Prevention of Human Immunodeficiency Virus Type 1 Transmission by Pharmaceuticals Targeted to Host Proteins Required for Virus Infection? Consideration of Farnesyl Thiosalicylic Acid, a Ras Inhibitor

A Robert Neurath, Carol Lackman-Smith
2010 Journal of Antivirals & Antiretrovirals  
Recent success in defining the human immunodeficiency virus type 1 (HIV-1) -host cell protein interaction network has provided an opportunity for development of novel antiviral therapeutics targeted to host proteins required for virus infection. This expanded earlier successful development of antagonists for the cellular receptors (CD4) and co-receptors (CCR5 or CXCR4) involved in virus attachment. Induction of the G-alpha q signaling cascade by the HIV-1 envelope is required for virus entry,
more » ... d it's blocking prevented HIV-1-mediated membrane fusion and initiation of infection. One of the blockers, the Ras inhibitor S-trans, trans-farnesylthiosalicylic acid (FTS), was reported to interfere with HIV-1 infection. Since FTS appears to have an established safety record and is being evaluated (as Salirasib, oral) in phase II human clinical trials for treatment of lung cancer, it was of interest to evaluate the potential of FTS as a topical microbicide for prevention of sexual transmission of HIV-1. Data shown here indicated that this compound did not meet the criteria of an established screening algorithm for evaluation of topical microbicides. Nevertheless, the possibility remains to be explored that FTS (especially when used in combination with other anti-HIV drugs) might be useful in sustained pre-exposure prophylaxis to prevent HIV-1 transmission. Abbreviations: FTS: S-trans, trans-Farnesyl Thiosalicylic Acid or Farnesyl Thiosalicylic Acid; PBS: Phosphate Buffered Saline; DMSO: Dimethylsulfoxide; CCR5 and CXCR4: Coreceptors for R5 and X4 tropic HIV-1; IC 50 (IC 90 ): Inhibitor Concentrations at which virus replication is reduced to 50% (90%) of that observed in the absence of inhibitor; TC 50 : concentration of a compound at which 50% of cells, in the absence of virus, remain viable.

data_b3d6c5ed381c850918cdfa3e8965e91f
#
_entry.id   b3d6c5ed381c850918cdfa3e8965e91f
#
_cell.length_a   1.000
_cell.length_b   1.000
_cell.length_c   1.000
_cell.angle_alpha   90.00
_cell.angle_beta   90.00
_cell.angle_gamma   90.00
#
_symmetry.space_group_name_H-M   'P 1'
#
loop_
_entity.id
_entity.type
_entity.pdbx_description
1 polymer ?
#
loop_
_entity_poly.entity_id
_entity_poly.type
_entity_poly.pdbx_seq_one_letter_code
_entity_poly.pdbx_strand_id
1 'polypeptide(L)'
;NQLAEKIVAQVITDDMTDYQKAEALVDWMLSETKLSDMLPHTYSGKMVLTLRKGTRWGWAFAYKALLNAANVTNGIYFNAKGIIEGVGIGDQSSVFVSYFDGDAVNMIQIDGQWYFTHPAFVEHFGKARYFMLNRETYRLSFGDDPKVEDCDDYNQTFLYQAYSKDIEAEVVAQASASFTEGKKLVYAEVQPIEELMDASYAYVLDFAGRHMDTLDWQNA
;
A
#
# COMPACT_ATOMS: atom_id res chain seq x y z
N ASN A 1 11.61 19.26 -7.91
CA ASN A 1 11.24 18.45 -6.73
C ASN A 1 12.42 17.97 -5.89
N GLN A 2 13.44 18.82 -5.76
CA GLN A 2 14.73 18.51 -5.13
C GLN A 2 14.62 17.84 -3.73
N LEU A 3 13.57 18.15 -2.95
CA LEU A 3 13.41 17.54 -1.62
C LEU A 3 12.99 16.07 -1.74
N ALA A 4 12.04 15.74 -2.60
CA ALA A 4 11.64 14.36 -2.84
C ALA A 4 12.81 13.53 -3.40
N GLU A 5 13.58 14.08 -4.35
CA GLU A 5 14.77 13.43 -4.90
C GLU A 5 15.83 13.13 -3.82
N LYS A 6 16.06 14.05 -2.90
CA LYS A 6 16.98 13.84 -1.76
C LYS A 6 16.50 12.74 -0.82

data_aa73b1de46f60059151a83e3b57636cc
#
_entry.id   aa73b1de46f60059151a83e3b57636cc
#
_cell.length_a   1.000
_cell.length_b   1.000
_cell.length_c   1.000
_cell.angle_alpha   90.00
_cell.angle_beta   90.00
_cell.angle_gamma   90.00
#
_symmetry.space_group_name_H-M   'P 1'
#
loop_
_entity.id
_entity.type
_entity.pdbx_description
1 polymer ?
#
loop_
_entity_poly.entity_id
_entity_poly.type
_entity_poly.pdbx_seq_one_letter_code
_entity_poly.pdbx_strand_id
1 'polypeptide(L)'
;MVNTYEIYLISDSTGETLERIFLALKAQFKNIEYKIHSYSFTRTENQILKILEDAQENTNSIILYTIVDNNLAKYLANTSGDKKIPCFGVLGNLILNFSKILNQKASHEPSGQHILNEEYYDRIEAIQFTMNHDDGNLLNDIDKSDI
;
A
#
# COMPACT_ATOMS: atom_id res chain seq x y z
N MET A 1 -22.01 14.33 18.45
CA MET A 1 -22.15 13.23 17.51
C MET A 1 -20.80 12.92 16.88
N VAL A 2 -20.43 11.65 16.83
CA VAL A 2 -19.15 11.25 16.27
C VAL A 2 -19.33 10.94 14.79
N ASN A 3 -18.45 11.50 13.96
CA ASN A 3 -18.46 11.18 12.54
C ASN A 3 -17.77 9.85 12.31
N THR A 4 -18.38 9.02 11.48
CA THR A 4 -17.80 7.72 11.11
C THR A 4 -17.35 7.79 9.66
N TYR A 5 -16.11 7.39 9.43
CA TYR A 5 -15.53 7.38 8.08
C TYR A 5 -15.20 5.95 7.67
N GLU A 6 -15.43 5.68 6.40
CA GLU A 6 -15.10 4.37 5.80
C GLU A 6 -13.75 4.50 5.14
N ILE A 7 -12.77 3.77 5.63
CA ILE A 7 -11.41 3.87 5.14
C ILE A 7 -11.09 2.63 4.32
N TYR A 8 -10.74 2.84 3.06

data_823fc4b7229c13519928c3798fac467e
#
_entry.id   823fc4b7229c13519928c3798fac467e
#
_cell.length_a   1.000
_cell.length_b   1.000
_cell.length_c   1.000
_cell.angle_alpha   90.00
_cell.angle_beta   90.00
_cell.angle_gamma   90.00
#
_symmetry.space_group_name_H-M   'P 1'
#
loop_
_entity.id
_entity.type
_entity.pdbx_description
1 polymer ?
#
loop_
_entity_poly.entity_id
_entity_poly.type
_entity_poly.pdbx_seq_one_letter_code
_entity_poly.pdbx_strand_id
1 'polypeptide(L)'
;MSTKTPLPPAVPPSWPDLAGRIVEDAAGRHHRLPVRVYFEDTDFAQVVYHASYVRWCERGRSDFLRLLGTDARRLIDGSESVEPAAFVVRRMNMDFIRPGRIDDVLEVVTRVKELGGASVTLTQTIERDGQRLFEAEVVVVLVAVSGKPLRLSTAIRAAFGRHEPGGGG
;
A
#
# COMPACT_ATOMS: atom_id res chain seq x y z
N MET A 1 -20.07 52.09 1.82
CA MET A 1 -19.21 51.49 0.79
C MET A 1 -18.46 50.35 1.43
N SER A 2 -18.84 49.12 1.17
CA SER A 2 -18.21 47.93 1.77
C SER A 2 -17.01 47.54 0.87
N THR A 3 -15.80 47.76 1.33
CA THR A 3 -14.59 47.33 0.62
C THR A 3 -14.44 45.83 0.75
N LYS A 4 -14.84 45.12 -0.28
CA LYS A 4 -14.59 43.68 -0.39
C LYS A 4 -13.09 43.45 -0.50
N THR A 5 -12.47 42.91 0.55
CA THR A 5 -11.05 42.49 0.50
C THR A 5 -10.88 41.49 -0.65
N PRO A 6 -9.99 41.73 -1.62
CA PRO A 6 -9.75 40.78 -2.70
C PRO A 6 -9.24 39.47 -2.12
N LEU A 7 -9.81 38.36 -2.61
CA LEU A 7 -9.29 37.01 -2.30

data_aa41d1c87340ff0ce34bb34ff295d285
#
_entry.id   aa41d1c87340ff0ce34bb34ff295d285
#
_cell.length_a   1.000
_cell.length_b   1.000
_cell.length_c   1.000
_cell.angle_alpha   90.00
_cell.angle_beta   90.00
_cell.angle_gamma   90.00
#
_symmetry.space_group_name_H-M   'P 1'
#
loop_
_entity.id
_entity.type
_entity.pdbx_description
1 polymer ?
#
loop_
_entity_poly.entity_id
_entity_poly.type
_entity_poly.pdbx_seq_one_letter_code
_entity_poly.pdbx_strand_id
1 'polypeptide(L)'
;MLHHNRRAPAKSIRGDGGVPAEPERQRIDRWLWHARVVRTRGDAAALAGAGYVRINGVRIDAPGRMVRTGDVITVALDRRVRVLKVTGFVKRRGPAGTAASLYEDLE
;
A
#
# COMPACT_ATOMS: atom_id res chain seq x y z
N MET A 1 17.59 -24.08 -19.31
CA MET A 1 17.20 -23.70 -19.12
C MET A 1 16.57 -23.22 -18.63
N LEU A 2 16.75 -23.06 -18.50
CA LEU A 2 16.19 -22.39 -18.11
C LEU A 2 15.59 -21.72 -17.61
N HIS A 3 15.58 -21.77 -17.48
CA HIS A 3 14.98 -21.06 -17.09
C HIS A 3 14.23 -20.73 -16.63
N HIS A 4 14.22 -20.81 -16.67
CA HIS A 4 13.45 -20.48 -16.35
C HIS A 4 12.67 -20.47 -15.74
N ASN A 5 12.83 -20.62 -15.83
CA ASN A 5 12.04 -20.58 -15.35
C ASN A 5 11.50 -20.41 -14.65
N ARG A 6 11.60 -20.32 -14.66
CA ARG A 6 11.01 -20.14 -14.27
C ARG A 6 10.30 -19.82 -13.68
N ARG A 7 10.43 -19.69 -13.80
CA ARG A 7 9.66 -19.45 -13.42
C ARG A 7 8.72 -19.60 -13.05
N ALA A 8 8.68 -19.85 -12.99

doi:10.4172/jaa.1000010 fatcat:45ew3qvdkzb6xltgksues4b36u